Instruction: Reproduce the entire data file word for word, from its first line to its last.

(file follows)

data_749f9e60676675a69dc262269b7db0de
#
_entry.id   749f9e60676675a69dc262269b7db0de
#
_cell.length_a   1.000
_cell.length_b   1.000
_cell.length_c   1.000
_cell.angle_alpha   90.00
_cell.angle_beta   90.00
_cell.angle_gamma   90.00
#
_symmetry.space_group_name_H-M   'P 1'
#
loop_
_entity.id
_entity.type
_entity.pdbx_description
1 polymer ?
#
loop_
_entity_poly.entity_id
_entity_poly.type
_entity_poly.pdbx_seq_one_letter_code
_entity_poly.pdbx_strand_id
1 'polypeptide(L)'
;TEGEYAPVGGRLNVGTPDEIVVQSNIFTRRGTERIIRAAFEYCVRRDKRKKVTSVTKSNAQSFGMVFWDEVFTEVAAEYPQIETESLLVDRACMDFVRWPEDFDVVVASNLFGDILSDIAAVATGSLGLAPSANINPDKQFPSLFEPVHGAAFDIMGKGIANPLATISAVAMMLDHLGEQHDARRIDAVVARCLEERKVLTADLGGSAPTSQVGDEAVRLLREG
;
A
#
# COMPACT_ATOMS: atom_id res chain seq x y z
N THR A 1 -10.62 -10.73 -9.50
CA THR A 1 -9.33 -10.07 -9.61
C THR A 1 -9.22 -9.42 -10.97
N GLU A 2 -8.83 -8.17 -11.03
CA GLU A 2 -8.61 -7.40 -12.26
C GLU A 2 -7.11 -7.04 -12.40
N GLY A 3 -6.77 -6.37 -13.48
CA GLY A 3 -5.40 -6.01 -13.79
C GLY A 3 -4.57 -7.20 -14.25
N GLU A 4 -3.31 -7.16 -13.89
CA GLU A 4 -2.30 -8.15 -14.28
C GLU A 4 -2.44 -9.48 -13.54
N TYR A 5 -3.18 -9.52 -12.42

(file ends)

data_749f9e60676675a69dc262269b7db0de
#
_entry.id   749f9e60676675a69dc262269b7db0de
#
_cell.length_a   1.000
_cell.length_b   1.000
_cell.length_c   1.000
_cell.angle_alpha   90.00
_cell.angle_beta   90.00
_cell.angle_gamma   90.00
#
_symmetry.space_group_name_H-M   'P 1'
#
loop_
_entity.id
_entity.type
_entity.pdbx_description
1 polymer ?
#
loop_
_entity_poly.entity_id
_entity_poly.type
_entity_poly.pdbx_seq_one_letter_code
_entity_poly.pdbx_strand_id
1 'polypeptide(L)'
;TEGEYAPVGGRLNVGTPDEIVVQSNIFTRRGTERIIRAAFEYCVRRDKRKKVTSVTKSNAQSFGMVFWDEVFTEVAAEYPQIETESLLVDRACMDFVRWPEDFDVVVASNLFGDILSDIAAVATGSLGLAPSANINPDKQFPSLFEPVHGAAFDIMGKGIANPLATISAVAMMLDHLGEQHDARRIDAVVARCLEERKVLTADLGGSAPTSQVGDEAVRLLREG
;
A
#
# COMPACT_ATOMS: atom_id res chain seq x y z
N THR A 1 -10.62 -10.73 -9.50
CA THR A 1 -9.33 -10.07 -9.61
C THR A 1 -9.22 -9.42 -10.97
N GLU A 2 -8.83 -8.17 -11.03
CA GLU A 2 -8.61 -7.40 -12.26
C GLU A 2 -7.11 -7.04 -12.40
N GLY A 3 -6.77 -6.37 -13.48
CA GLY A 3 -5.40 -6.01 -13.79
C GLY A 3 -4.57 -7.20 -14.25
N GLU A 4 -3.31 -7.16 -13.89
CA GLU A 4 -2.30 -8.15 -14.28
C GLU A 4 -2.44 -9.48 -13.54
N TYR A 5 -3.18 -9.52 -12.42